The Kawasaki feels truly
light now, which improves
performance in every way.
MX TEST: 2017 KAWASAKI KX250F
subframe and the swingarm are also new and lighter.
Interestingly enough, even with the focus on weight loss,
Kawasaki didn’t change to an air fork. It kept the Showa
SFF Type 2 fork, with a single fork spring in the right leg
and the damping functions in the left leg. It has a titanium-nitrate coating on the lower legs, which Kawasaki’s
marketing department worked overtime to call the “
super-hard coating.” This year the fork spring is stiffer and the
valving has been changed. In the rear there’s new linkage
and more valving changes. The rear shock spring is
Altogether the changes amount to a fairly decent weight
loss. The KX250F weighs 221 pounds on the official Dirt
Bike scale. That’s a pound lighter than the Yamaha. Take
WHAT’S IT MEAN?
There’s no question that the Kawasaki is better. The
width of the frame and radiator shrouds alone accomplish-es the much-needed goal of making the bike feel lighter
and more agile. It’s not that the old bike was a truck; it’s
just that it felt more cumbersome than bikes like the KTM,
which were much lighter, and even the Suzuki, which is
famous for handling well in turns. Kawasaki is back in
the game, handling-wise. It’s still a very neutral bike that
doesn’t make big demands on the rider. You don’t have
to learn a special cornering technique or alter your riding
style. No matter which bike you’re accustomed to, the
Kawasaki will feel perfectly natural within a couple of laps.
Part of that is because the chassis is very adjustable.
The bars can be moved forward or backward to one
of four positions that cover a range of 35mm. The
footpegs can be mounted in high or low positions that
are 5mm different. It’s a bike that can be shaped to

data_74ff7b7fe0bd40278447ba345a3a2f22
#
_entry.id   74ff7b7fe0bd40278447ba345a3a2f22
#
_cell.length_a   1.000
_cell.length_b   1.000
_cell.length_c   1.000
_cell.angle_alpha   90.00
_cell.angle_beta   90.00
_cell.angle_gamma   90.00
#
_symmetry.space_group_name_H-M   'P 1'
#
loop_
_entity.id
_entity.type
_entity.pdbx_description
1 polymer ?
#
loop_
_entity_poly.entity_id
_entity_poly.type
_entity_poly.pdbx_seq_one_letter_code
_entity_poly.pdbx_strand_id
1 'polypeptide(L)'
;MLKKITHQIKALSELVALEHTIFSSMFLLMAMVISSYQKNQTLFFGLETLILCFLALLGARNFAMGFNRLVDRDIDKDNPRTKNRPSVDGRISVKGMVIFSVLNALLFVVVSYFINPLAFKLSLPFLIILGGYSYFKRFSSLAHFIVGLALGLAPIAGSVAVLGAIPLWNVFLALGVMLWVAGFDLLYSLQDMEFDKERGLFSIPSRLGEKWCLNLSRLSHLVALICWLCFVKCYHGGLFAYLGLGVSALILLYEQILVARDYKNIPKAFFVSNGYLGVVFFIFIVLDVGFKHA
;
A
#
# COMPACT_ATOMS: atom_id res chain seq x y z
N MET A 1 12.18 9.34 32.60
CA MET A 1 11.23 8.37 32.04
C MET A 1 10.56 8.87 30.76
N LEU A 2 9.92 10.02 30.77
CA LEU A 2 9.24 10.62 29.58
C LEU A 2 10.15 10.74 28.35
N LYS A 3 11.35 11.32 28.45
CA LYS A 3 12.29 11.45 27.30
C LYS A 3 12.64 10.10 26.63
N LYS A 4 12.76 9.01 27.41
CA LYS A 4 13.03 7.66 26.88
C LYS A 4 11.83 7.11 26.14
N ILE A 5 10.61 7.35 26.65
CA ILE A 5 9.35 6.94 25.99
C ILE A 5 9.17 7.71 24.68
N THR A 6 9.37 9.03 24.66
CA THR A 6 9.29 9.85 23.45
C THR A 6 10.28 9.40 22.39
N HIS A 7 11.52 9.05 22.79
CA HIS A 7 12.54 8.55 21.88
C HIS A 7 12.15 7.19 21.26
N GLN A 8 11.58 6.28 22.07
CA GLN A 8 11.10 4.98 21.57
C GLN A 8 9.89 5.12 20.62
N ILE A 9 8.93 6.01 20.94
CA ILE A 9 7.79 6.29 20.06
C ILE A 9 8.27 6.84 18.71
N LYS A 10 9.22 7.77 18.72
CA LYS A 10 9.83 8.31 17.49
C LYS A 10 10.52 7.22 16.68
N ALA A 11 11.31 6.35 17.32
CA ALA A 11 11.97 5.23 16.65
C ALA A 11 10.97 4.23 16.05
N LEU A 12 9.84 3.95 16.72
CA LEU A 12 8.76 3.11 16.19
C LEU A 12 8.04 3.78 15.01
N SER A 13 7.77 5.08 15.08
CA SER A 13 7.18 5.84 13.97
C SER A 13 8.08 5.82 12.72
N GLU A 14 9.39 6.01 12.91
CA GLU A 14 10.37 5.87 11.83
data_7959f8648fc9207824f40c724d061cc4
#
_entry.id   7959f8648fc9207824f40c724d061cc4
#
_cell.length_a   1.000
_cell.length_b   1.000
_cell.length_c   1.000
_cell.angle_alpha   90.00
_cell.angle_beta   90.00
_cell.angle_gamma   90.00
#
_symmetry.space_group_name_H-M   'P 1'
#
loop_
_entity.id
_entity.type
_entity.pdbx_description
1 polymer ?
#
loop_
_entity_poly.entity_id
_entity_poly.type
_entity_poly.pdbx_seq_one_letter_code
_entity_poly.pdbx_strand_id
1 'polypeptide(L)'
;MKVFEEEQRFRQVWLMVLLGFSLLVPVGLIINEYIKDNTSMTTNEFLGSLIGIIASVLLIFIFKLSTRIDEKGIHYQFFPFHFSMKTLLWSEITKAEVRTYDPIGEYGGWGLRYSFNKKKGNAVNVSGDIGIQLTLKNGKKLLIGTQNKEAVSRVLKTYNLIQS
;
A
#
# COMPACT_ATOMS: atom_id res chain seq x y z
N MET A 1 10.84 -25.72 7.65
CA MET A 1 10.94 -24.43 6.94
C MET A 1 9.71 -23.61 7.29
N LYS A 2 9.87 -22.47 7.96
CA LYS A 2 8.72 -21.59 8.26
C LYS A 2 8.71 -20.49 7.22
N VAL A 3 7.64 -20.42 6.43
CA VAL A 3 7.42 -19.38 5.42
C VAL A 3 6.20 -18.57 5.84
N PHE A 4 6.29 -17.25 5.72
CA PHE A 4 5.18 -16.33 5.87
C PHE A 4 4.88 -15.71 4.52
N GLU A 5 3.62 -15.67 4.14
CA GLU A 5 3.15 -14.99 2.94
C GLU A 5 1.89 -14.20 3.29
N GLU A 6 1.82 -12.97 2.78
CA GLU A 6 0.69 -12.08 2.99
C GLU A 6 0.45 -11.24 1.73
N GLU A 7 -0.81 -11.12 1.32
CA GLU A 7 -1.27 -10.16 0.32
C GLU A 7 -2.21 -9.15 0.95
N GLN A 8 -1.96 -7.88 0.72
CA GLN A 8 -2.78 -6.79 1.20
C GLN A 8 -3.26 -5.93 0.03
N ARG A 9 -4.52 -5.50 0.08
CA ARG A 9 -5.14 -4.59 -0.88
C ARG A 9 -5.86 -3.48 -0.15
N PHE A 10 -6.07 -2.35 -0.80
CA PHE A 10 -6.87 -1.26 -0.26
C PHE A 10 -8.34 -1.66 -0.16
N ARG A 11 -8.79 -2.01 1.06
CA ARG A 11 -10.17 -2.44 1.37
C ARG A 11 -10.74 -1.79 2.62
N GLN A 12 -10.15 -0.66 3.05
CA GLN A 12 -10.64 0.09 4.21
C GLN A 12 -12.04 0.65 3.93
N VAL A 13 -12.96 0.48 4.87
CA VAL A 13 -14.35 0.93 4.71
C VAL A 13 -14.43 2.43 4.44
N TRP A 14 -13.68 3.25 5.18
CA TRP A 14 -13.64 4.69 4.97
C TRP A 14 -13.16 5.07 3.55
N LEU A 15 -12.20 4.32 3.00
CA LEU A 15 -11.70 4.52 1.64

just about anyone. On the first day of riding we made
the bike fit 130-pound, 16-year-old Robbie Wageman,
then turned around and made it fit Ron Lawson, who
is proportionately older and heavier (by an undisclosed
In the suspension department the Kawasaki has the
same strengths and weaknesses as before. Overall, it’s
a good package. The fork performs well, and it’s very
easy to understand and set up. In this age when you
are expected to check air pressure before each ride, the
Showa SFF system is absolutely painless. You don’t think
about it. It has a preload adjuster that adds to the bike’s
adjustability. This fork has a very good comfort factor. It
doesn’t beat you up with little stuff. Slap landings from
big jumps—where you come up short or flat-land—are
well handled. The only real trouble comes when the track
gets really rough and you ask the front end to deal with
a series of braking bumps or any impacts that come in
rapid succession. You get two or three bumps for free;
the rest will cost you. We rate the rear end slightly higher.
It’s easy to tune your way out of any trouble. If the track is
rougher in the second moto, you can add a click or two of
compression damping. The Kawasaki never does anything
wicked if you guess wrong or adjust it in a bad direction.